September 30, 2019

Four Key Factors to Ensure Your University Welcome Center Reflects Your Mission

Designing Experiences

By Abigail Smith Hanby

As you are planning for the future of your higher education institution the design of your spaces can make a big impact on students, prospective students, visitors, and alumni. The look and feel of buildings can leave a lasting impression. One of the first places prospective students visit is the welcome center. It can be challenging to decide the direction of your welcome center to ensure that it meets expectations.

Welcome centers are being built on colleges or universities across the country in very different ways. They’re known as student unions, visitor and alumni centers, or information welcome desks. Some show what it is like to attend their school by putting prospective students in the middle of student life. Other centers are integrated with admissions, financial aid, the registrar, and alumni relation services. They might showcase the school’s brand, athletics program, or thought leadership via high-profile events.

When planning a welcome center with our clients we frame the decision-making process by asking what will most effectively connect with the emotional needs of both prospective students and alumni.

Using Education Space Design to Reflect Your Institution’s Mission

We frame welcome centers this way because our research shows that successful welcome centers mix aspiration and nostalgia. Done right, a welcome center is a reflection of a school’s mission and a projection of a school’s vision. Bringing together these dimensions of a school’s brand caters to the emotional needs of two key university audiences: prospective students (and their parents/guardians) and alumni.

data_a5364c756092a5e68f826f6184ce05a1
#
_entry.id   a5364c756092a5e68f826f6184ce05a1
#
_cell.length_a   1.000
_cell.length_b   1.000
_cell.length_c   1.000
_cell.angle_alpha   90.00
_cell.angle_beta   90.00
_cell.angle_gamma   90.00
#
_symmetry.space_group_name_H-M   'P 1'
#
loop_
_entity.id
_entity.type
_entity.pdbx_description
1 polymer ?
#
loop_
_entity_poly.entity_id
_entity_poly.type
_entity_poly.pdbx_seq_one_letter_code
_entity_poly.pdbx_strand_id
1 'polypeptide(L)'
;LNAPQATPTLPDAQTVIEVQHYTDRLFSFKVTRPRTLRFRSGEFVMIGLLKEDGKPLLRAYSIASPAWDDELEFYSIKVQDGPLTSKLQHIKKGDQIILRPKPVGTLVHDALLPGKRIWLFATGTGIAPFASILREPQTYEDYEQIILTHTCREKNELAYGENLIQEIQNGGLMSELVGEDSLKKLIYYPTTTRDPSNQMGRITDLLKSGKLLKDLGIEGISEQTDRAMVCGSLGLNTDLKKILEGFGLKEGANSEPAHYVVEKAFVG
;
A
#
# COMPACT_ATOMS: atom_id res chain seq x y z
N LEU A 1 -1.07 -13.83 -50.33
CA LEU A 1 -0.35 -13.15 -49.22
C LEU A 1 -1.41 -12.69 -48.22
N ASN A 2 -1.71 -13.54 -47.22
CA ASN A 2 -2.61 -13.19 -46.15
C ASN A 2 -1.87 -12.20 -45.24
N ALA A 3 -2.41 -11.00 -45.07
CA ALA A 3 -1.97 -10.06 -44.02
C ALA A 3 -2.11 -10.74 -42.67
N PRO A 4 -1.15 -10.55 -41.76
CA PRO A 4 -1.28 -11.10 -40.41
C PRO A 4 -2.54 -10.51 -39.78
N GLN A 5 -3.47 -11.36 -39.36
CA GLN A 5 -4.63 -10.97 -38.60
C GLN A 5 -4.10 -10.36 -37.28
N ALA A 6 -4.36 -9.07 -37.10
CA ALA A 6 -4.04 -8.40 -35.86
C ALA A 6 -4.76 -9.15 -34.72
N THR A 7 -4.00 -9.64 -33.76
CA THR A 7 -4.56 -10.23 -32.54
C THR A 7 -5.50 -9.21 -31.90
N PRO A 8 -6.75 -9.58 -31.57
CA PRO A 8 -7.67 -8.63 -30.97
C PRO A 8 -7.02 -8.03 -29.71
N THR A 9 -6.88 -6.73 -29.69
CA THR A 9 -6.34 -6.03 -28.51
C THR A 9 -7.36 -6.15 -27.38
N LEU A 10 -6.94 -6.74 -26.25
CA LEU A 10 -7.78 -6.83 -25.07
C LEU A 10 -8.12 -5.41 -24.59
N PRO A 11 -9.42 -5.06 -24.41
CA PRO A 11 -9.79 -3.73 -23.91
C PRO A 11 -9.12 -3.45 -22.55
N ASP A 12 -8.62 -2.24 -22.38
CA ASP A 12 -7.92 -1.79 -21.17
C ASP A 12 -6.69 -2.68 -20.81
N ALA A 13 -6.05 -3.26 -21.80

Segal Visitors Center, Northwestern (Credit: Perkins+Will)

To determine the appropriate narrative, tone, and atmosphere for a welcome center we facilitate collaborative workshops to analyze and evaluate the following factors:

  1. Brand graphic language: How does the university present itself graphically? What is the appropriate degree of branding for this space?
  2. Key messages: What messages does the university regularly communicate to prospective students, faculty, and partners — and alumni? How does the university communicate its story? What are the key messages this space should communicate about the university?
  3. Vernacular of campus architecture: What is the overall tone of the campus and its architecture? It is urban, suburban, rural? Modern, Georgian, neoclassical? To what degree should this place blend in with or stand out from the rest of campus architecture?
  4. Operational needs: Other than welcoming prospective students and providing a space for alumni to connect with the university, what other functions does the space need to provide?

To kick start space design planning and give you a sense for how brightspot works, let us walk you through our approach to addressing the factors listed above.

Brand Graphic Language: What colors, textures, photographs, etc. does the school use to express its brand? What is the history of these choices? We believe embedded in a single color choice is a world of history regarding a school’s legacy. For instance, deep colors like navy, crimson, and hunter are typically associated with the Ivies. Pops of bright color signifies “we are modernizing.” A full palette of bright colors signifies ”we are contemporary and committed to making bold moves.” More often than not we find that a school’s brand speaks to the now and the past, more so than the future.

At brightspot, we begin every planning engagement by asking the institution to articulate a vision for the future.